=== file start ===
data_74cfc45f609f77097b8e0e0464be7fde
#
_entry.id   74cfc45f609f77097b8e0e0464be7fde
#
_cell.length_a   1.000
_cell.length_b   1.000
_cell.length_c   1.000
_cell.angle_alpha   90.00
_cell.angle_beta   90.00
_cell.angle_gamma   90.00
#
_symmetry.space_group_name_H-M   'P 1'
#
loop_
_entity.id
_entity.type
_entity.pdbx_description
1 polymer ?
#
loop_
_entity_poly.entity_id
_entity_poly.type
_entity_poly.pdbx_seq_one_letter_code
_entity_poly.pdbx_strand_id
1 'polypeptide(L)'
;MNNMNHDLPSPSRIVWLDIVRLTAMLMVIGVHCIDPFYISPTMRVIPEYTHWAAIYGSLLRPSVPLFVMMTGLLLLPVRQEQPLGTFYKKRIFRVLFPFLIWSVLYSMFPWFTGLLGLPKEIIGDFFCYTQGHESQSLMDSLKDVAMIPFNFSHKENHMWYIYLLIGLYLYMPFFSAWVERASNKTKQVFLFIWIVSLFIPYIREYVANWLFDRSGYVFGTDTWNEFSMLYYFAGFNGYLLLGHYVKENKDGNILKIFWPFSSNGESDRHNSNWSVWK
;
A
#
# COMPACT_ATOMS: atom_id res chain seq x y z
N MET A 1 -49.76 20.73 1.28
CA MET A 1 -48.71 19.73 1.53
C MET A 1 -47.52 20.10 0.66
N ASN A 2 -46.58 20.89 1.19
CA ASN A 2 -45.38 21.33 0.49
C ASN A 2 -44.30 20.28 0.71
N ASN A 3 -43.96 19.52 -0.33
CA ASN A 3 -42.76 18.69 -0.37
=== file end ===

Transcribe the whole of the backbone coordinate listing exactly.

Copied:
data_74cfc45f609f77097b8e0e0464be7fde
#
_entry.id   74cfc45f609f77097b8e0e0464be7fde
#
_cell.length_a   1.000
_cell.length_b   1.000
_cell.length_c   1.000
_cell.angle_alpha   90.00
_cell.angle_beta   90.00
_cell.angle_gamma   90.00
#
_symmetry.space_group_name_H-M   'P 1'
#
loop_
_entity.id
_entity.type
_entity.pdbx_description
1 polymer ?
#
loop_
_entity_poly.entity_id
_entity_poly.type
_entity_poly.pdbx_seq_one_letter_code
_entity_poly.pdbx_strand_id
1 'polypeptide(L)'
;MNNMNHDLPSPSRIVWLDIVRLTAMLMVIGVHCIDPFYISPTMRVIPEYTHWAAIYGSLLRPSVPLFVMMTGLLLLPVRQEQPLGTFYKKRIFRVLFPFLIWSVLYSMFPWFTGLLGLPKEIIGDFFCYTQGHESQSLMDSLKDVAMIPFNFSHKENHMWYIYLLIGLYLYMPFFSAWVERASNKTKQVFLFIWIVSLFIPYIREYVANWLFDRSGYVFGTDTWNEFSMLYYFAGFNGYLLLGHYVKENKDGNILKIFWPFSSNGESDRHNSNWSVWK
;
A
#
# COMPACT_ATOMS: atom_id res chain seq x y z
N MET A 1 -49.76 20.73 1.28
CA MET A 1 -48.71 19.73 1.53
C MET A 1 -47.52 20.10 0.66
N ASN A 2 -46.58 20.89 1.19
CA ASN A 2 -45.38 21.33 0.49
C ASN A 2 -44.30 20.28 0.71
N ASN A 3 -43.96 19.52 -0.33
CA ASN A 3 -42.76 18.69 -0.37